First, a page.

Sadly, just a few weeks following the event, the first lockdown was upon us. Then came ‘Rebooting behaviour after Lockdown’. I felt that this was a really unpleasant document. It told schools what behaviour needed to be cracked down on and that it shouldn’t be assumed that children had suffered loss. It worried me because to assume that all children would be fine meant the opposite for those that aren’t! Not knowing the difference between bereavement and loss also doesn’t help. Children may not have lost a person but they have lost routines, friendships and trusted adults. Banking on them being thrilled to be back and hoping they are fine is not a strategy you would expect from the government behaviour advisor. I questioned the document and its authoritarian nature but was promptly blocked on Twitter. I felt if I was going to be critical of that approach, I should devise my own. I put together the “Sequential Approach”, that evolved from a poster, to an 8 minute video, to a webinar, to a resource pack and ended up being a book called ‘Building Positive Behaviour’.
This now has it’s own training course to go alongside and I have a few schools using it to scaffold a change in behaviour policy. The year continued to be stop start but there are lots of interesting projects on the horizon. Possibly the most exciting of which was when Paul Dix offered me the opportunity to co-host That Behaviour Show on the brand new Teacher Hug Radio. Our show is simply a chat about behaviour, we usually answer 4 questions, either sent in to us or that we have seen on social media. We have covered some challenging topics like the use of rewards and sanctions, exclusions and frameworks to name but a few. Sometime the content can get a little heavy so we will have a little joke, tell stories or some little questions to lighten the mood. More recently we have had some guests to join us and over the next month we will have Mark Finnis – who has probably forgotten more about restorative practice than most of us will ever know, Rachel Tomlinson – who leads a school without rewards and sanctions and is the best school I have ever visited, Jamie Hallett- nominated for Welsh headteacher of the year and someone who was a massive influence on my relational practice and Lisa Cherry – A leading voice and practitioner on trauma informed practice. If you would like to check us out, we are on every Sunday at 7pm.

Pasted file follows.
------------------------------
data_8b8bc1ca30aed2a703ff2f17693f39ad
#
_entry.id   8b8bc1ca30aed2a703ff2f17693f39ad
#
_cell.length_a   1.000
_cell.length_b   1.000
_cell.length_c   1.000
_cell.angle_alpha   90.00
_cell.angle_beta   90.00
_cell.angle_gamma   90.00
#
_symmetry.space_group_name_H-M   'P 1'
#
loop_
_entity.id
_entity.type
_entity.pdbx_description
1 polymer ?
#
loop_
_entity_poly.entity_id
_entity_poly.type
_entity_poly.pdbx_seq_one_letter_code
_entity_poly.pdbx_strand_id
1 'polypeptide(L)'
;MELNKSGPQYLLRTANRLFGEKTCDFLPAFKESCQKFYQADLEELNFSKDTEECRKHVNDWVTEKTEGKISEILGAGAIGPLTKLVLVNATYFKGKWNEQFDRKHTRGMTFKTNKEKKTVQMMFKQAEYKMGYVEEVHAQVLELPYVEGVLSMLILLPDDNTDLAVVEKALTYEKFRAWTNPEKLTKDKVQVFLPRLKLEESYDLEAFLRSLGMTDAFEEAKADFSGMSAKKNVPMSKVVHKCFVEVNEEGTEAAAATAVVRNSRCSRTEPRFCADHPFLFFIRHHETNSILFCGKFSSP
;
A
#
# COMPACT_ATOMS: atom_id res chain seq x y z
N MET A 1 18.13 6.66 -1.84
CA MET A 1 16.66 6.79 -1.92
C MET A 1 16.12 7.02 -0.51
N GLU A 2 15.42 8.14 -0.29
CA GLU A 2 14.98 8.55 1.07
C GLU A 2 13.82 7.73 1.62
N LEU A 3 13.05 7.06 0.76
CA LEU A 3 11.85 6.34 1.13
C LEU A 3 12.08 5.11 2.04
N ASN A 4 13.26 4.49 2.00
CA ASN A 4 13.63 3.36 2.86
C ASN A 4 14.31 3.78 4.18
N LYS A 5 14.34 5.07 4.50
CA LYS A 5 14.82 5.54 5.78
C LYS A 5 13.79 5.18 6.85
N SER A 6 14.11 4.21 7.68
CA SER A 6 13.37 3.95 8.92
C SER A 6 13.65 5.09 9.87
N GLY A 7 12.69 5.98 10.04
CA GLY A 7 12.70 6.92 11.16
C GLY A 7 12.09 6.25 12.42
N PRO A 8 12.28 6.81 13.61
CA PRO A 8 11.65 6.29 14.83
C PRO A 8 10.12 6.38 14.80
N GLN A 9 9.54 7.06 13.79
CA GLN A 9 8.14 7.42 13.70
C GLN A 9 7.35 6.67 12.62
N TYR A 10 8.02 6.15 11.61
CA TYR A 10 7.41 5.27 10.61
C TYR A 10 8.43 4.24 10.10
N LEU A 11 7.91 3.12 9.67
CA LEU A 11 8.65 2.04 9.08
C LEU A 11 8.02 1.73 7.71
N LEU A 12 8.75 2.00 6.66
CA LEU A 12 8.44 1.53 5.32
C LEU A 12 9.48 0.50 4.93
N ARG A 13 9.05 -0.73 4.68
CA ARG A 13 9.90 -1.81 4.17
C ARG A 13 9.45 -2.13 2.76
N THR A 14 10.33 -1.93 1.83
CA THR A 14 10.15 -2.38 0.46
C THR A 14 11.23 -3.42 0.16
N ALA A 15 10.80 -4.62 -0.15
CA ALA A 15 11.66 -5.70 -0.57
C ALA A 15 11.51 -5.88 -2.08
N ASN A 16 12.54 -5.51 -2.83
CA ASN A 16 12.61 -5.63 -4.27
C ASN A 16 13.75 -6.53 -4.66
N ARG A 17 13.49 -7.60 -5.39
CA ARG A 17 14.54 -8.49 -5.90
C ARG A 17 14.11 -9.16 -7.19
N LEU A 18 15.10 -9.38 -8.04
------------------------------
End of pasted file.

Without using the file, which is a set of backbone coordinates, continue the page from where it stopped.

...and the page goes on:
Our show is just a tiny part of the station though. Just as the LosetheBooths event had an incredible collection of education voices. Teacher Hug Radio takes that to another level. With shows for everyone; lots of fun, music and incredible content. It’s been a really tough 12 months for teachers and this station that runs from 8am to 10pm Saturday and Sunday is there to give some positivity, love and entertainment to educators. I’m honoured and thrilled to be involved, but if I wasn’t I’d be listening.